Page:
So a ran around and kept finding the trail, which wasn’t the best help because all the trail signs were in Korean and eventually came across a fantastic spot that I assumed was the summit! So I whipped out my beer and a snack, set the self timer on my camera and did some documenting!
At this point I thought there was another trail that looped back around and met up with the original trail. However, once I continued on I realized that where I had stopped was the first of MANY false summits! So I kept on running until I finally reached the top! This is where things took an interesting turn…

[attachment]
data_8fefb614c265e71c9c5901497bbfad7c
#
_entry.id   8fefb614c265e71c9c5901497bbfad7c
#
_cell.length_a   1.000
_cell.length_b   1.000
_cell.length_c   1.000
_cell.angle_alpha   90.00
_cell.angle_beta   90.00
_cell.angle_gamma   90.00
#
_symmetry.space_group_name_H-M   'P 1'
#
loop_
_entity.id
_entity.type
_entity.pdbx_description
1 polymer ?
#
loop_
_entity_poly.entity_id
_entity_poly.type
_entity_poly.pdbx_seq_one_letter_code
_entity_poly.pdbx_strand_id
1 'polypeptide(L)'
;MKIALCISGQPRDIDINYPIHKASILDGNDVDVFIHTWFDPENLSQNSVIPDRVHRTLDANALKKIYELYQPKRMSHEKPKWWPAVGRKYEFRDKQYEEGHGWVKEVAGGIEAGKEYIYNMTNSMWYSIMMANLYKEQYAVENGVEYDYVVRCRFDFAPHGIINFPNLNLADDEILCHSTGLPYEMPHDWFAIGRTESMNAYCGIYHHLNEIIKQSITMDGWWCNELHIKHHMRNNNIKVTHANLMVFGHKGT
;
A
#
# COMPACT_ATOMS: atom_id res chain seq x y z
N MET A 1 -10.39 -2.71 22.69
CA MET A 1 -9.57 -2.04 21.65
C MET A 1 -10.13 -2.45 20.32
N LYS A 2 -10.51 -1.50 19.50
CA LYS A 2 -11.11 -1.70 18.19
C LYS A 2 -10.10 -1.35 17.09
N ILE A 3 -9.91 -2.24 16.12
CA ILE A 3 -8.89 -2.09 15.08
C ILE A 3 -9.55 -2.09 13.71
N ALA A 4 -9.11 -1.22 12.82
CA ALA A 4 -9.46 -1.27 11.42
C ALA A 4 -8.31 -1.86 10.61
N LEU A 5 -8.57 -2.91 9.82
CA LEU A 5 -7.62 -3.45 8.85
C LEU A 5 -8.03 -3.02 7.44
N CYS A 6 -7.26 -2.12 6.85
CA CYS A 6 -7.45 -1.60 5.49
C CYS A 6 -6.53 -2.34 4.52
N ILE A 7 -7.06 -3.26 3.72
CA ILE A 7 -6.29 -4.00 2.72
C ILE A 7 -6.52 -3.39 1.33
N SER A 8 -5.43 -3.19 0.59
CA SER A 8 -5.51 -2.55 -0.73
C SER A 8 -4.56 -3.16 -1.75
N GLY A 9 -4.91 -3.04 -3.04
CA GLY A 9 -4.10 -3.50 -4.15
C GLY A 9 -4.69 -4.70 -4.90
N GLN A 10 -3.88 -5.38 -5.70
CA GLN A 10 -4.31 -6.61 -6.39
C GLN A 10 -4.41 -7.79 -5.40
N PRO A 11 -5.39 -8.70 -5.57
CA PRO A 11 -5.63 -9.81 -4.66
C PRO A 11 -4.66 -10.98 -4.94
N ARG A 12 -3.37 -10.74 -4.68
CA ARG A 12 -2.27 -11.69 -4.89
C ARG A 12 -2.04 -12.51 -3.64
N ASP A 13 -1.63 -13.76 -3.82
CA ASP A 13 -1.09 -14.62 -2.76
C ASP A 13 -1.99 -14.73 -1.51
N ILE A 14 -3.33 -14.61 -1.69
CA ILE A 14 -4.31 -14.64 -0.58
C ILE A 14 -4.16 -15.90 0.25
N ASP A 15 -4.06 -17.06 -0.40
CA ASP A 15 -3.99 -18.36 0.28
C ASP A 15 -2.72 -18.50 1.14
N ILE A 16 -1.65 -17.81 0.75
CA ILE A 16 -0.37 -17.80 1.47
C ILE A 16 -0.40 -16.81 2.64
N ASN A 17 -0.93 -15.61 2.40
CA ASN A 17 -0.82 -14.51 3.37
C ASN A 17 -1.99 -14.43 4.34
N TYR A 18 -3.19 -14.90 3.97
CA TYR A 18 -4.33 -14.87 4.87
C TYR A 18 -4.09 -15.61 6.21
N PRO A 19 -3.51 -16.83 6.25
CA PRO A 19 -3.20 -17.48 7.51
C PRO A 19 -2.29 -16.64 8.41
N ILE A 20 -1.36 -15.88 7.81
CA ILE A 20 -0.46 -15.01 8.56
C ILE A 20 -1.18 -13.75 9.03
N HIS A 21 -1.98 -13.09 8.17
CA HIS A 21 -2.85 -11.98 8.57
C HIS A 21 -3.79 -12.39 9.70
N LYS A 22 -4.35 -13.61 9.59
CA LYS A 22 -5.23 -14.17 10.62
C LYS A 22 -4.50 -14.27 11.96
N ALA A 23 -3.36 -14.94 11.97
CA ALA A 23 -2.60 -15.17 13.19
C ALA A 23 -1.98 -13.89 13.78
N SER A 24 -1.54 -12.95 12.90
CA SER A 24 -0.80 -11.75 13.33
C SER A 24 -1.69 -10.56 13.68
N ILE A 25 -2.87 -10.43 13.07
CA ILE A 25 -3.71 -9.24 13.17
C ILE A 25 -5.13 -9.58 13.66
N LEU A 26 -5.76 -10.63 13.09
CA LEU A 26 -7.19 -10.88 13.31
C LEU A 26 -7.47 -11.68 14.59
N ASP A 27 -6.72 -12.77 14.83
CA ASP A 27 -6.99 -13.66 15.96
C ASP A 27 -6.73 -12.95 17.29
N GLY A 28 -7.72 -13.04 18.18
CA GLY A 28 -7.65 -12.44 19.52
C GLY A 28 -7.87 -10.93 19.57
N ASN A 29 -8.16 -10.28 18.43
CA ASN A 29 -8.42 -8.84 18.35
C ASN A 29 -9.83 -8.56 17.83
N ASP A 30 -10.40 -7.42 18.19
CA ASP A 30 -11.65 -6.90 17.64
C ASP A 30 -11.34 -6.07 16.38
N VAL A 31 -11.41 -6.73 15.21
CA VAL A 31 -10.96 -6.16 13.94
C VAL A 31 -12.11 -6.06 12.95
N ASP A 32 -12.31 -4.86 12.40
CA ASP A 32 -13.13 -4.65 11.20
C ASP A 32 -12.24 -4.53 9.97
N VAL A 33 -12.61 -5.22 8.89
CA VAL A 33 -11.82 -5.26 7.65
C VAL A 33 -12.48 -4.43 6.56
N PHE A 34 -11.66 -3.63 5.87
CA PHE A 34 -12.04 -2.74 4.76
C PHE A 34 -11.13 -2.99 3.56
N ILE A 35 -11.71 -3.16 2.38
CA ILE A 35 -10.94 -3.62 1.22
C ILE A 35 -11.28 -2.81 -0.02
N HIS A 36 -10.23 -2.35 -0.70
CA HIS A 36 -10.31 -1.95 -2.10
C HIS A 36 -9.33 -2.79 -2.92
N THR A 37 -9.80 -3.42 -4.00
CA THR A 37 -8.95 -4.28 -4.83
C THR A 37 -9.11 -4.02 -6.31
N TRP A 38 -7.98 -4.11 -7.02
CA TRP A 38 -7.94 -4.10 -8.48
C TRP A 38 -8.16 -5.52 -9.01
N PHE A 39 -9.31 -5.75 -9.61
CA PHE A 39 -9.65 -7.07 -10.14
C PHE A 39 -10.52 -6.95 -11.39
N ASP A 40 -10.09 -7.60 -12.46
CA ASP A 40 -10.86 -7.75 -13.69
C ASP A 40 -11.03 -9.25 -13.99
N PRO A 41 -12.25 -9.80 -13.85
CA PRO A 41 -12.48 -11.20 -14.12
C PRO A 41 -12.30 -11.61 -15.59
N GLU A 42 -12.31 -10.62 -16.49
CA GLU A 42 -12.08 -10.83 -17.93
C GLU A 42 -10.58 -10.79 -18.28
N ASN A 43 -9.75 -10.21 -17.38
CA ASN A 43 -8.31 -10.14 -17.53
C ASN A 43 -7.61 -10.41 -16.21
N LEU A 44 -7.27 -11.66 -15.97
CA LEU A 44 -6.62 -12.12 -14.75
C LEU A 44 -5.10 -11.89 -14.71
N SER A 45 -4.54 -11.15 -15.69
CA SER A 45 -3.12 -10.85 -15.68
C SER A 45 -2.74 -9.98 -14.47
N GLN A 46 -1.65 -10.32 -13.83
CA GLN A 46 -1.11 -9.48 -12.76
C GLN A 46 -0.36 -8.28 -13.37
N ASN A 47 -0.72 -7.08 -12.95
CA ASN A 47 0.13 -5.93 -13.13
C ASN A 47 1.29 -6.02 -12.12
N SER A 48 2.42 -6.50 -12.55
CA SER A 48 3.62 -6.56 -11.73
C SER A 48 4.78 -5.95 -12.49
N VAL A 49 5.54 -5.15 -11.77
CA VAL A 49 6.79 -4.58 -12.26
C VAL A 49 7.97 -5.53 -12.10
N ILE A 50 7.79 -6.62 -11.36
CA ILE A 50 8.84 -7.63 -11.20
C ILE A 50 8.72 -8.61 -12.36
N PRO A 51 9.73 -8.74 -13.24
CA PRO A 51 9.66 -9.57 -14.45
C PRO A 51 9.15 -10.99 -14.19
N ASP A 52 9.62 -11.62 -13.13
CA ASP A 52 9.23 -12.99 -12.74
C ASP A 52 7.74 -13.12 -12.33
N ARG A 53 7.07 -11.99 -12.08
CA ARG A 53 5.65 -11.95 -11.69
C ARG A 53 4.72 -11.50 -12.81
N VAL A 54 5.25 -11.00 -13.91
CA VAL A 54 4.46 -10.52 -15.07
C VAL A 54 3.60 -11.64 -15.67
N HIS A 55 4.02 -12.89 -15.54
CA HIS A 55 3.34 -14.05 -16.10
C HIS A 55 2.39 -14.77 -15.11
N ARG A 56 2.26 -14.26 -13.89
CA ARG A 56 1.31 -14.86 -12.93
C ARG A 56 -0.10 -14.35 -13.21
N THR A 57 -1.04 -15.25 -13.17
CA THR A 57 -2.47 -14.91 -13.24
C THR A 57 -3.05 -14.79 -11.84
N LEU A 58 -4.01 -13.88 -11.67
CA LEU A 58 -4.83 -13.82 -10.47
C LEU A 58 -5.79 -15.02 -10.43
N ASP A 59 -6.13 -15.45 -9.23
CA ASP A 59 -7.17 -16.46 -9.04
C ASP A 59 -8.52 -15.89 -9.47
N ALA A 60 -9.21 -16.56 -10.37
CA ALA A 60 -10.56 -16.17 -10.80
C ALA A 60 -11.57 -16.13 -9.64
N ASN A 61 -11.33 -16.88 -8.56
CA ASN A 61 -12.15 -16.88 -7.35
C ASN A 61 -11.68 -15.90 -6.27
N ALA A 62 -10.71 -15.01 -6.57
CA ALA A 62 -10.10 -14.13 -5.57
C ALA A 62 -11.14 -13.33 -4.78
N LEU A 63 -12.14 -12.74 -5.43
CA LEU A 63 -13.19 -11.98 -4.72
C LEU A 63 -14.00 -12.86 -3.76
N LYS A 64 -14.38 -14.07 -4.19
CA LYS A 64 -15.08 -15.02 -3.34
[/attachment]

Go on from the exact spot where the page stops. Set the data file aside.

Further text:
One thing I don’t like doing is backtracking on trails. I love trails that send you on a loop, instead of an out-and-back. It gives you more things to look at and keeps the trail interesting. Given this, rather than simply turning around and heading back the way I came (which may have been cool to say “hey” to The Snowman) I decided to follow a trail that looked a bit less traveled and seemed to snake back down the mountain towards the direction the temple would be in. So I started running again.